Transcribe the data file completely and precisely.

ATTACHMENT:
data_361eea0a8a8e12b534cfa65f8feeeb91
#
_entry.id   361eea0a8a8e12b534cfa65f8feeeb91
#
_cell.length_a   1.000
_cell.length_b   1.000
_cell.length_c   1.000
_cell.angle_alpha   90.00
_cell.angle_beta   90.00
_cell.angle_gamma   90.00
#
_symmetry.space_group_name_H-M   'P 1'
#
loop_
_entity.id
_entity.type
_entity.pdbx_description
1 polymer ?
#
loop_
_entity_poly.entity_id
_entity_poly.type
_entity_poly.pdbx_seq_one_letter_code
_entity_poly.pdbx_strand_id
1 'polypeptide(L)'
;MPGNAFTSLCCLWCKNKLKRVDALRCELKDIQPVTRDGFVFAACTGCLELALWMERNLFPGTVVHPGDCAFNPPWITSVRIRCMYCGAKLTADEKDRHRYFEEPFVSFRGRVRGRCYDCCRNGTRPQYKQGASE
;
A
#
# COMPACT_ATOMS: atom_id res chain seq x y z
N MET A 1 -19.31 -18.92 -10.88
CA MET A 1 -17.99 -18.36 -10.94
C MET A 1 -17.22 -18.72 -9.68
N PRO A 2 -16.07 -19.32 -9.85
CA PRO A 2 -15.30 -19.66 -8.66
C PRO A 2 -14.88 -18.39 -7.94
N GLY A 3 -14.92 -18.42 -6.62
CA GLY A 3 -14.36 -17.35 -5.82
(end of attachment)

data_361eea0a8a8e12b534cfa65f8feeeb91
#
_entry.id   361eea0a8a8e12b534cfa65f8feeeb91
#
_cell.length_a   1.000
_cell.length_b   1.000
_cell.length_c   1.000
_cell.angle_alpha   90.00
_cell.angle_beta   90.00
_cell.angle_gamma   90.00
#
_symmetry.space_group_name_H-M   'P 1'
#
loop_
_entity.id
_entity.type
_entity.pdbx_description
1 polymer ?
#
loop_
_entity_poly.entity_id
_entity_poly.type
_entity_poly.pdbx_seq_one_letter_code
_entity_poly.pdbx_strand_id
1 'polypeptide(L)'
;MPGNAFTSLCCLWCKNKLKRVDALRCELKDIQPVTRDGFVFAACTGCLELALWMERNLFPGTVVHPGDCAFNPPWITSVRIRCMYCGAKLTADEKDRHRYFEEPFVSFRGRVRGRCYDCCRNGTRPQYKQGASE
;
A
#
# COMPACT_ATOMS: atom_id res chain seq x y z
N MET A 1 -19.31 -18.92 -10.88
CA MET A 1 -17.99 -18.36 -10.94
C MET A 1 -17.22 -18.72 -9.68
N PRO A 2 -16.07 -19.32 -9.85
CA PRO A 2 -15.30 -19.66 -8.66
C PRO A 2 -14.88 -18.39 -7.94
N GLY A 3 -14.92 -18.42 -6.62
CA GLY A 3 -14.36 -17.35 -5.82